It all started innocently enough; I had a point to prove, after all. Meeting a significant other online may have worked well for Meg Ryan in “You’ve Got Mail,” but it wasn’t going to be my “happily ever after” scenario. After all, how many Tom Hanks-types were going to be hanging out in cyberspace on a Friday night? My guess was somewhere around, well…zero!


But it was two factors that later made me change my mind and actually give virtual dating a try. First off, I wanted to assure my loved ones that I wasn’t missing out on the elusive love of my life by not logging on. And two, well, this is a little embarrassing, but the more they talked about it, the more curious I became.

So with an open mind (or as open as my often hard head was going to get), I ventured over to “Maybe my resistance to the idea was the very thing that would make it work,” I thought to myself. I could just see it now, “After she refused and refused to try it, she finally surrendered and met the man of her dreams.” I loved hearing stories like that, and perhaps, that would become my reality.


So I filled out the extensive questionnaire, (this was no personal ad, mind you, this form required about a 2-hour commitment to complete) posted my picture, (since they said the results were usually better with a photo), and it wasn’t long before I had a few potential suitors.


While this should’ve excited me, writerchick76 (my online alias if you must know) was a bit underwhelmed by these guys’ responses. One guy actually started his e-mail with the following: “I know you don’t know me, but you have such honesty and beauty in your eyes.” I must say it’s amazing what someone could deduce from a photo.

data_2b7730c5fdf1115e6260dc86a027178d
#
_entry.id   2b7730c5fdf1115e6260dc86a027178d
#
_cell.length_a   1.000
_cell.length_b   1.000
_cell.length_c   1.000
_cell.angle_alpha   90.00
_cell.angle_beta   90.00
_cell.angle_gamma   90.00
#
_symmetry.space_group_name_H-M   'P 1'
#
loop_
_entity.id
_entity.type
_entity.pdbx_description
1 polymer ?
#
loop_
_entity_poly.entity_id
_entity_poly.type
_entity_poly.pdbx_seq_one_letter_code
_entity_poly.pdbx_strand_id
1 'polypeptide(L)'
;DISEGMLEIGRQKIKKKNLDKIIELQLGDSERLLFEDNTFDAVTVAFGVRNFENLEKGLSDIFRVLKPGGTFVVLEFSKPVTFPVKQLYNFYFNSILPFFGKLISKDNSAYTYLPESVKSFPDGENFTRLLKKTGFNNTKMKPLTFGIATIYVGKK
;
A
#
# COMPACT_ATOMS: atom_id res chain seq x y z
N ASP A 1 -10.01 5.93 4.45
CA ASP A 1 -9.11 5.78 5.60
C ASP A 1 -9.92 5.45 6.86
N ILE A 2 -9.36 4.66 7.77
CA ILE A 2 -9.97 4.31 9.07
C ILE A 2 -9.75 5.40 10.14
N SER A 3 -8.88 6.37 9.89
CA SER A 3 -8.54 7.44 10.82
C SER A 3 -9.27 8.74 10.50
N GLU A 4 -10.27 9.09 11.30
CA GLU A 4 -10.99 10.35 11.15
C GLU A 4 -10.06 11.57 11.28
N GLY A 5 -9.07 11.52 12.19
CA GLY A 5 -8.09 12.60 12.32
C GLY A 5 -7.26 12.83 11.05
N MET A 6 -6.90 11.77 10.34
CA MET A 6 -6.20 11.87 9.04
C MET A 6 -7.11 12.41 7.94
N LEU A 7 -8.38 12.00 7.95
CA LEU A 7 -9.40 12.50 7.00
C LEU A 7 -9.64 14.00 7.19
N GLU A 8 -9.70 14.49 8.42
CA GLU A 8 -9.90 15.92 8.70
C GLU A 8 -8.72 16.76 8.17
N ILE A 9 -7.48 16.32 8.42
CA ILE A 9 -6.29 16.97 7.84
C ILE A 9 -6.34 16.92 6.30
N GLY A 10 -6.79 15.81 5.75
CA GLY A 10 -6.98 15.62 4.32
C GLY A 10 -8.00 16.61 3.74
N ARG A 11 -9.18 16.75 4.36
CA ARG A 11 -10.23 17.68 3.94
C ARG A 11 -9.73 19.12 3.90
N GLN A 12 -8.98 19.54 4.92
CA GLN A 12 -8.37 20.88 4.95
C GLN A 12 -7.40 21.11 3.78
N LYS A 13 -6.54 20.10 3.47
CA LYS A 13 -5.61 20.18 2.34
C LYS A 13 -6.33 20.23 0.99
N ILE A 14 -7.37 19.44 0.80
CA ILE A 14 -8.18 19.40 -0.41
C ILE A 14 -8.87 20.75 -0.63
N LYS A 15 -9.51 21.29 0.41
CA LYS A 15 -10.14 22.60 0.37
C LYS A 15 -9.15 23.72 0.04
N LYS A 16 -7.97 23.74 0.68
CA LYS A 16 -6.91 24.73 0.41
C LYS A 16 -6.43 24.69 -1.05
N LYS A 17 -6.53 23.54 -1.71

Another “just had a feeling” we’d be a really good match. Puh-leeze! He didn’t even really know me, nor did he ask any follow-up questions. That was the extent of his e-mail. Guess I had a feeling I wasn’t going to write him back. As I read e-mail after e-mail and profile after profile for the next couple of days, I was ready to throw in the towel.


Then something happened when I opened an e-mail from a guy who seemed somewhat normal, perhaps even intriguing. There seemed to be a connection (and more than the fact that he was from Minnesota—the same state of my college); and it wasn’t long before we were “sharing the names of our brothers and our favorite colors” like John Mayer says in his song “St. Patrick’s Day.”


We wrote each other every day—most of the time, several times a day. And it wasn’t just about the superfluous; we really dug deep. He didn’t have a cell phone at the time, so he bought one since we were talking so frequently. Everything felt amazing, every new discovery about him was exciting. And it wasn’t long before we decided to meet because I was going to be in the area for my high school reunion.